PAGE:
Without a doubt, automation plays a foundational role in the creation of smart factories. It represents nothing less than the heart and soul of state-of-the-art manufacturing, but to grasp the essence of Industry 4.0, we need to go further.
A smart factory is not one in which there are endless production lines manned by automatons that individually perform their sole function: tightening a nut, welding this or that joint, or transporting any given product from one place to another. The smart factory concept is closely tied to decentralized decision-making; that is, the system itself adapts, optimizes, evolves and makes changes independently and automatically. This is where the use of Artificial Intelligence comes in, which enables entire cyber-physical systems to make decisions entirely without human intervention. The operant term that perfectly sums up Industry 4.0 is "learning". New smart factories are capable of evolving and optimizing autonomously; they are constantly learning and analyzing every piece of data that sensors capture to make optimal choices. This capacity to learn allows for the factory itself to respond to shifting requirements, up until now an unthinkable proposition, providing a flexibility that improves processes and helps to reduce costs.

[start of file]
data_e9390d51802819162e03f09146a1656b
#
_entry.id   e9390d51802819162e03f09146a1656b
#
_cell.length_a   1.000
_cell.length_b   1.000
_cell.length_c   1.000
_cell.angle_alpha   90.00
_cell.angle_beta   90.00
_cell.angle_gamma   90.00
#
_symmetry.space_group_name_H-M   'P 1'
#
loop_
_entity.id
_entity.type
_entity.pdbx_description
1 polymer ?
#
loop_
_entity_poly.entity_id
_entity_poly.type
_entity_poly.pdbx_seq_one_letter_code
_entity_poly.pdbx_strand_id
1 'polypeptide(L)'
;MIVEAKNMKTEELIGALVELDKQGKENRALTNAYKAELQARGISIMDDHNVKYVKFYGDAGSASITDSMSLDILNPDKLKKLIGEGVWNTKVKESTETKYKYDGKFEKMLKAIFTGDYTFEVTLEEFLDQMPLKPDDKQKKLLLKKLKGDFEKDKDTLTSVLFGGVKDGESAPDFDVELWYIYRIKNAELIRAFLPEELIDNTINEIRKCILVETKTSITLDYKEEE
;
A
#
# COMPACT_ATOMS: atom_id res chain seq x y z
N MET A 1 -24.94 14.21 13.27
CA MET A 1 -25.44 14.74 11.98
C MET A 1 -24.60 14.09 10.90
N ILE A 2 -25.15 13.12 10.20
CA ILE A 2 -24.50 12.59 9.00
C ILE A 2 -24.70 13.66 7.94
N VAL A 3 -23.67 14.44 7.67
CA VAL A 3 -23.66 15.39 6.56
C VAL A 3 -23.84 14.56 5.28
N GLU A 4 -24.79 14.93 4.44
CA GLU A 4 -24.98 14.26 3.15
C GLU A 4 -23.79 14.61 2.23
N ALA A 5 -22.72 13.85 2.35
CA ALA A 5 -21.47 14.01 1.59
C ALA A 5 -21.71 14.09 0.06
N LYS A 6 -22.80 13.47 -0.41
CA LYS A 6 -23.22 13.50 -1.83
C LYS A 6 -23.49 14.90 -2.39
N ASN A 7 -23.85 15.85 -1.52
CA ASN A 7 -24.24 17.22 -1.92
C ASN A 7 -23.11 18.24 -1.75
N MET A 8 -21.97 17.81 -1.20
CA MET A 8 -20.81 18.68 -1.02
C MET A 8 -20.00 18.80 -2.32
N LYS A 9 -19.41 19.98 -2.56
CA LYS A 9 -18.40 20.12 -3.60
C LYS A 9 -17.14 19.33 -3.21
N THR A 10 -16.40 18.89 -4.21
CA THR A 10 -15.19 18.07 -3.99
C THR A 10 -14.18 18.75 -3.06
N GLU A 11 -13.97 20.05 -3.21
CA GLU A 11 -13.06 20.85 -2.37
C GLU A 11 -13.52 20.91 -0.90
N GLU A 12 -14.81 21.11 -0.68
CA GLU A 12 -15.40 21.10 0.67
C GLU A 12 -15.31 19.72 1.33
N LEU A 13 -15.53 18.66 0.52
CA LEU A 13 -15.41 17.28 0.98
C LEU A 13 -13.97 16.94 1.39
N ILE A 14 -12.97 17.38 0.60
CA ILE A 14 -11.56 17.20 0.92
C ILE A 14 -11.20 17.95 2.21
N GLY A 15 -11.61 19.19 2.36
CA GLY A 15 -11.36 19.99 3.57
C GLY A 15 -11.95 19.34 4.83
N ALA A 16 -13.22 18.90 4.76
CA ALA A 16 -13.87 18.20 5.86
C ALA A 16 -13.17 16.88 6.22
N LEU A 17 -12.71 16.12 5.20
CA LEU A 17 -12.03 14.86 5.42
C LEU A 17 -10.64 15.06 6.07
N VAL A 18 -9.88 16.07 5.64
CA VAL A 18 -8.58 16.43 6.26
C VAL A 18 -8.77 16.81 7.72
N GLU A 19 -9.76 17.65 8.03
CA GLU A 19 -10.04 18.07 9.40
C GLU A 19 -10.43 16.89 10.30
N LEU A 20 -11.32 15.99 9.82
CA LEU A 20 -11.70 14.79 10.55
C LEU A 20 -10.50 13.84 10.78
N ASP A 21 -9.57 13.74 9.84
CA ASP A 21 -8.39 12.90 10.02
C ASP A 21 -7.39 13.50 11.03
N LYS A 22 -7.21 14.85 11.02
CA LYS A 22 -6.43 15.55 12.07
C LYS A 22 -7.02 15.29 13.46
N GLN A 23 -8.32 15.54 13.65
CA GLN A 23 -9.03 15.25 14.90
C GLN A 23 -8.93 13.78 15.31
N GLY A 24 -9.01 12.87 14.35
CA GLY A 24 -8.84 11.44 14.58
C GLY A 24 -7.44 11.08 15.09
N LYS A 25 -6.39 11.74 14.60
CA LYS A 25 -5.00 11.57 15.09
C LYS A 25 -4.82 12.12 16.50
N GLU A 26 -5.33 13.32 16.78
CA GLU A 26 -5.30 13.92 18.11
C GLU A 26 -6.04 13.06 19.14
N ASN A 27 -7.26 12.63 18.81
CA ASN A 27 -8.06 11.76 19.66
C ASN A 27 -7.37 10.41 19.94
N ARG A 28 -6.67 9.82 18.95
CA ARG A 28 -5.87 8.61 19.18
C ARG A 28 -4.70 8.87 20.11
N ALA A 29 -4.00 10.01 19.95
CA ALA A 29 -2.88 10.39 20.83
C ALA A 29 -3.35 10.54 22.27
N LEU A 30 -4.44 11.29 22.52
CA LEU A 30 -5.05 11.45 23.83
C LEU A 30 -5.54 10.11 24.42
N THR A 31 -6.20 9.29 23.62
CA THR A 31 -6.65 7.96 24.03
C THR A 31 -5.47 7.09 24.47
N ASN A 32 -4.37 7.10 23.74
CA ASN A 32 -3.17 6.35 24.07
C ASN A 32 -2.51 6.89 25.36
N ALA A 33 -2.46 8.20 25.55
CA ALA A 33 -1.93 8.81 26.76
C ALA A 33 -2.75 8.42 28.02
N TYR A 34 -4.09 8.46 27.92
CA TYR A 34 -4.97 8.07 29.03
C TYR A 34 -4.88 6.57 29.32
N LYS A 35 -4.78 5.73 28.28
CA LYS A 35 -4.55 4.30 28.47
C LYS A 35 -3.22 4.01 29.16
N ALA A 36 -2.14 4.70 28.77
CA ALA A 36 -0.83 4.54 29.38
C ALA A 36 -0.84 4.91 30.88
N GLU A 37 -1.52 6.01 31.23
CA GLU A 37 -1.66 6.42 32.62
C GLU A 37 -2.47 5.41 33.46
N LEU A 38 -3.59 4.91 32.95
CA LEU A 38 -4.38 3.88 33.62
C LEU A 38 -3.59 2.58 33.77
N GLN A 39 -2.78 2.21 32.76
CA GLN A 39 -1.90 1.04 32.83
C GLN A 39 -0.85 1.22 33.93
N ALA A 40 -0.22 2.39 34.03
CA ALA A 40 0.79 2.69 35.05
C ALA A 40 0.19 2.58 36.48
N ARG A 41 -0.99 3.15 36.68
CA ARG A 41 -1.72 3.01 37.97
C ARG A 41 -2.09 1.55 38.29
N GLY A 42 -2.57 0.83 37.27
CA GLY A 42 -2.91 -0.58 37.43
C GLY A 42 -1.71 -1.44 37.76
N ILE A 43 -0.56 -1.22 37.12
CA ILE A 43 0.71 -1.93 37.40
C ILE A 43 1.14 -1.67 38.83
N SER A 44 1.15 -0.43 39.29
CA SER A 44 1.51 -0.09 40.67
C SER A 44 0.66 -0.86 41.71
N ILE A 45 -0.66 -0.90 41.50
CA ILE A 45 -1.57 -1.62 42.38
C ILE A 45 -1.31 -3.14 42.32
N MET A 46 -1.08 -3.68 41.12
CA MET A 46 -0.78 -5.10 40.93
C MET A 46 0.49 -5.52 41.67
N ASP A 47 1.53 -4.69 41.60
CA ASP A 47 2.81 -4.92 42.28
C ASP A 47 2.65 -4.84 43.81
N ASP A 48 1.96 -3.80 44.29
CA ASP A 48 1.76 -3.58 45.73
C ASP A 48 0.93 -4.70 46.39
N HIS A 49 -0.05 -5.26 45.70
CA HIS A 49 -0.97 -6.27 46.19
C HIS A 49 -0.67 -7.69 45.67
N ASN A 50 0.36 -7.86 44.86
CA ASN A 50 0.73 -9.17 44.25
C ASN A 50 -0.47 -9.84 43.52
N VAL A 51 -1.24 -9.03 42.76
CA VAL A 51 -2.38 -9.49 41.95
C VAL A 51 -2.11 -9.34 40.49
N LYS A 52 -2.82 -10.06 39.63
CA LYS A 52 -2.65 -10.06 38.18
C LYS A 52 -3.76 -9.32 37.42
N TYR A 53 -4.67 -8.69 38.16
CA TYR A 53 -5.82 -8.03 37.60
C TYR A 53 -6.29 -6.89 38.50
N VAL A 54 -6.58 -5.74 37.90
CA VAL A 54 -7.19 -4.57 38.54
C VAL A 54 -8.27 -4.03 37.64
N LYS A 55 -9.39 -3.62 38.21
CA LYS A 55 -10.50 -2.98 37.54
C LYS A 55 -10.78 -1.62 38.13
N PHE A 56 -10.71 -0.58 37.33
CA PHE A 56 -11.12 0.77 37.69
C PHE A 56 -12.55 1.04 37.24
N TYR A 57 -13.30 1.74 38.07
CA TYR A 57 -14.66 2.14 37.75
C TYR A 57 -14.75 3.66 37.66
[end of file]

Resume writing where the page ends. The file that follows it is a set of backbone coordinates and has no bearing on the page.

Absent today's data analytics tools, the necessary conditions would not be in place to make smart factories possible. Data exchange is equally essential, but what truly adds value is the analysis of the resulting data. It profits you not to have all the information in the world if you cannot make sense of it to improve performance, which is why Big Data architecture and the people responsible for interpreting the resulting data are the most critical components of Industry 4.0.
A continuous flow of data from sensors spread across the entire production process makes it possible to access all relevant data in real time. In line with the ability to analyze data and act accordingly, and thanks to the advantages offered by Deep Learning, issues relating to supply management, such as of water or power, can be effectively managed. By applying the cutting-edge methods of deep learning, energy use can be tracked in real time and allow pattern-recognition algorithms to identify and predict peak demand for each productive asset. This acts to reduce costs and optimize the production process.
The adoption of digital transformation by manufacturing and related services is essential to industry. Companies that fail to adopt the latest technology in their productive processes will be surpassed in the market by those who do. Knowing how to adapt to constantly evolving competitive and technological trends is today as critical as being responsive to customer and market demand.